3. Do a Crisis Personality Exercise
Having your team members talk about their crisis personalities — i.e., the ways in which they’ve risen to the occasion as well as the ways in which they’ve fallen short. How have both sides of the coin helped and hurt the team? Share your own crisis personality as well.
4. Open up
When a leader acts like nothing’s wrong during a pandemic-induced quarantine, it can make others feel like there’s something wrong with them. You may have trained yourself to be calm, cool and collected during a time of crisis, which is admirable; however, being overly calm, cool and collected at the expense of showing your humanity might come off as detached.
5. Close With Gratitude Rather Than Leading With Gratitude
While we all know we should always feel grateful for what we have, gratitude might not be the overwhelming emotion we feel right now. Leading with gratitude during check-in conversations or team meetings might inadvertently dismiss people’s emotions, leading them to keep what they are feeling to themselves out of a feeling of guilt for not feeling more grateful. Allow a temporary pity party, and then close with gratitude once everyone has expressed what he or she is going through.
6. Redefine, Set and Manage Expectations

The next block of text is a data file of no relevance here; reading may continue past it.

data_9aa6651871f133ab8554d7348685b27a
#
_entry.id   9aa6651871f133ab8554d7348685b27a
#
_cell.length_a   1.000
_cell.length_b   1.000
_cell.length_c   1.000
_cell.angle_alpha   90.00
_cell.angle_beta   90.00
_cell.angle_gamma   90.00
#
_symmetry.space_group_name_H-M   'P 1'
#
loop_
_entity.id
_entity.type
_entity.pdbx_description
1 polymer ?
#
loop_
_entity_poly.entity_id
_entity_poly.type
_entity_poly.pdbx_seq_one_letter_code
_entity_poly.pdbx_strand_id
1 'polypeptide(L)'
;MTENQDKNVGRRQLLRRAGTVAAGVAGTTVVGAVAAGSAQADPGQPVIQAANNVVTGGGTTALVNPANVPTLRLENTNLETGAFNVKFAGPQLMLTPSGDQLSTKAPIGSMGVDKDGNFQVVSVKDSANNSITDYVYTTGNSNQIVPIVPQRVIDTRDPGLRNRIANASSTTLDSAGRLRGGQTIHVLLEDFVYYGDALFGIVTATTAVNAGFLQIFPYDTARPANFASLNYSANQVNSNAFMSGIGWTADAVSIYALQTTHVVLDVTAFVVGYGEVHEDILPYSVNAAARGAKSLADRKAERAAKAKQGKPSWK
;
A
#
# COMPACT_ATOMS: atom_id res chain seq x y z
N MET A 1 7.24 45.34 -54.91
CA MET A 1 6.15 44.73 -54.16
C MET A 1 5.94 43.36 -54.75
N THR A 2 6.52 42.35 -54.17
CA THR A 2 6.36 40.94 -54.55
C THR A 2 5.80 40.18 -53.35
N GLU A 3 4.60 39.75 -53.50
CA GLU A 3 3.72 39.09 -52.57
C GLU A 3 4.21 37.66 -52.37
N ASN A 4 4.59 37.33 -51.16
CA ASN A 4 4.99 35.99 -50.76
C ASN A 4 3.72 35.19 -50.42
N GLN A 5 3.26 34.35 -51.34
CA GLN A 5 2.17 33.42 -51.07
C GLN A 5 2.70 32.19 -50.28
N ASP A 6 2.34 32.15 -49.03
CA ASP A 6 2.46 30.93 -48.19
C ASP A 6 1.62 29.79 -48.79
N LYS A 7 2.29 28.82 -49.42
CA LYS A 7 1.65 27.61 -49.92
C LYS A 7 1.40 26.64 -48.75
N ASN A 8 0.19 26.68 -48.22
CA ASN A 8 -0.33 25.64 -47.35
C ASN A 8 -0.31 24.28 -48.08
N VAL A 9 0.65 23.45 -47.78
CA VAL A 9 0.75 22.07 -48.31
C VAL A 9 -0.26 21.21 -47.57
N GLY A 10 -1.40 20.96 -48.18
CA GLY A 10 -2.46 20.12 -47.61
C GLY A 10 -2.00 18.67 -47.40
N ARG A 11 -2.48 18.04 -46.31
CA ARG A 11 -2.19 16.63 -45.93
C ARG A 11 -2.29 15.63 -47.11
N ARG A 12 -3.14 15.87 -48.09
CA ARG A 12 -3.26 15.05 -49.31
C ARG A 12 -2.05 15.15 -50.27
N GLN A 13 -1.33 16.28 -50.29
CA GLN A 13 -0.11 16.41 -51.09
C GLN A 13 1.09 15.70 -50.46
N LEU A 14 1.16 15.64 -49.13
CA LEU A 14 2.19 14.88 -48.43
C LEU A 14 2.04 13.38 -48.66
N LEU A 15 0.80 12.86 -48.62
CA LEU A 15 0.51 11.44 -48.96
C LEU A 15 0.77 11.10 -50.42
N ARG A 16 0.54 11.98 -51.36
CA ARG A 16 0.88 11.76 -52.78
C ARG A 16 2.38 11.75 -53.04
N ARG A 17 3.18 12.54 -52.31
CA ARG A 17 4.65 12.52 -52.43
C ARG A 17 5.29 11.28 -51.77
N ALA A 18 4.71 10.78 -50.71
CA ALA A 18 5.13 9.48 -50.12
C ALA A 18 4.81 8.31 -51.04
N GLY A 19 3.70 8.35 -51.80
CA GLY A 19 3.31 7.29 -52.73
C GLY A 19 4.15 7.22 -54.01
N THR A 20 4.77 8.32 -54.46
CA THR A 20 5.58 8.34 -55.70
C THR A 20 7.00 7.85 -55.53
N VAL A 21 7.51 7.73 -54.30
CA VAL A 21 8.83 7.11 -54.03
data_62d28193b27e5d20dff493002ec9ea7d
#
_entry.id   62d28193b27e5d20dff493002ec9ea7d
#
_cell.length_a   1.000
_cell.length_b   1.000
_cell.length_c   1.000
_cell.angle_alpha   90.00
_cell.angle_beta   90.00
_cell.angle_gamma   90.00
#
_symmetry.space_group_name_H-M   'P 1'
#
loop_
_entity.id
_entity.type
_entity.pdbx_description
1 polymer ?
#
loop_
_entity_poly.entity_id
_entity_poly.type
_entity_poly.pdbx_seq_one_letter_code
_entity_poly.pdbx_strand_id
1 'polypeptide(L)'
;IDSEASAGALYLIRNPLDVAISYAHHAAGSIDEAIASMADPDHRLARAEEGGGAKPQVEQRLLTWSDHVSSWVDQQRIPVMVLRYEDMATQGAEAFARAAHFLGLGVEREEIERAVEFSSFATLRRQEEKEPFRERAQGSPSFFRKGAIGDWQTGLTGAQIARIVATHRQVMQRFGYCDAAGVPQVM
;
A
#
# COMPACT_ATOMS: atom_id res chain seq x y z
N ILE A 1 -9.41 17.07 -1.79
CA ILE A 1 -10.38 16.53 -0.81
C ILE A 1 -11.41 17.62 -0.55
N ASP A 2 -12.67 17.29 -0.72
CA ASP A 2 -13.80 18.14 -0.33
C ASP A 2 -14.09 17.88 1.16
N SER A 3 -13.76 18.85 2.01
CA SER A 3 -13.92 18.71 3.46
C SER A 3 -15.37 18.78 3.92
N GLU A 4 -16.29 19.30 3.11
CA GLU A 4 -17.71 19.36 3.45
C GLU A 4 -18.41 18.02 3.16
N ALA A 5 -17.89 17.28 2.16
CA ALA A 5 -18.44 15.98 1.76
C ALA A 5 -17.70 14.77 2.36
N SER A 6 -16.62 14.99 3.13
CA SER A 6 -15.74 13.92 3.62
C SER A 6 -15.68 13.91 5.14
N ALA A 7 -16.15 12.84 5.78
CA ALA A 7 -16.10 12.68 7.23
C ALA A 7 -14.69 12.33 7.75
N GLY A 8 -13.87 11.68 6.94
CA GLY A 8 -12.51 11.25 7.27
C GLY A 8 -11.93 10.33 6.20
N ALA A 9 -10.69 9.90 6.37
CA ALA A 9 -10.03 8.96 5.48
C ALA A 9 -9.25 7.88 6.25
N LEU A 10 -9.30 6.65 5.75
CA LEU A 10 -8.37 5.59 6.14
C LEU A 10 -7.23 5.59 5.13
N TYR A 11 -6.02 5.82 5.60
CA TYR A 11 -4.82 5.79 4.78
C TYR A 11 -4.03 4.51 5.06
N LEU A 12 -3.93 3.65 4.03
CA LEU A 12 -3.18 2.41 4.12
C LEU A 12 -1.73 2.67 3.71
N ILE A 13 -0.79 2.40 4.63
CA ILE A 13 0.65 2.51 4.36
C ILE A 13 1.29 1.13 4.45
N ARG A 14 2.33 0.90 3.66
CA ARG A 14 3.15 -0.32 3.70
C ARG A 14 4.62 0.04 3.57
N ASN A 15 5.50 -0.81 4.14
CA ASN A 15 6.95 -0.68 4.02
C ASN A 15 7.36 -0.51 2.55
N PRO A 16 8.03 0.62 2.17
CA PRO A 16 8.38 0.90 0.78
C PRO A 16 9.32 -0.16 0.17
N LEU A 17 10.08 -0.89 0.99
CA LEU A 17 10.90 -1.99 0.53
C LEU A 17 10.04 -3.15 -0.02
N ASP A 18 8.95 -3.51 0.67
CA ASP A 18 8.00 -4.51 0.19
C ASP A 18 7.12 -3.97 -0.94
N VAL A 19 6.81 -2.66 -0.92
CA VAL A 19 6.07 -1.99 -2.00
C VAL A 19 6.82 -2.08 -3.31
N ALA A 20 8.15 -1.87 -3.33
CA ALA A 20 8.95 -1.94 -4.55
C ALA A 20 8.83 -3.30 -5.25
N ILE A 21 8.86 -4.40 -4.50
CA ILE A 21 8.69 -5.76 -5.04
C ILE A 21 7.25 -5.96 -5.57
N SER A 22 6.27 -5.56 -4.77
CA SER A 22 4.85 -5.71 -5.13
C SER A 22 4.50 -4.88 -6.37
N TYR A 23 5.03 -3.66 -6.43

Quarantine or no quarantine, we do well when we understand what is expected of us. So, set expectations, be clear and hold people accountable — but allow for some flexibility as well. Adaptability is the name of the game right now. We are living and working in unique conditions, and deadlines might have to shift to allow for team members’ varying circumstances.
7. Understand People’s Personal Values
Make an effort to understand what your team members value individually. Some might want extra work to keep them busy during quarantine, while others might want — or need — their time freed up a bit. Check in with each team member to learn what’s happening in everyone’s life.
8. Recognize Behavior Change
When someone’s behavior shifts, it means something is up. Don’t ignore it; check in, be willing to listen and empathize, and adapt.
Lastly, don’t forsake your own well-being in the process. Find your own support. Leaders are in an especially difficult position right now; not only are they responsible for the health of their department or organizations, but they are also responsible for the health of their people. This situation doesn’t leave much room for their own well-being. You can’t — and shouldn’t — go at it alone. Figure out a way to prioritize your own care.
None of these strategies is easy. Leaders are not (for the most part) psychologists, yet this unique period is calling for some therapeutic asking and listening on the part of leaders. You don’t have to have all the answers, and you don’t have to act like you have it all together. You’re human, just like everyone else. Flex your empathy muscle, be understanding, and work together to find the new normal — for yourself and for the people you lead.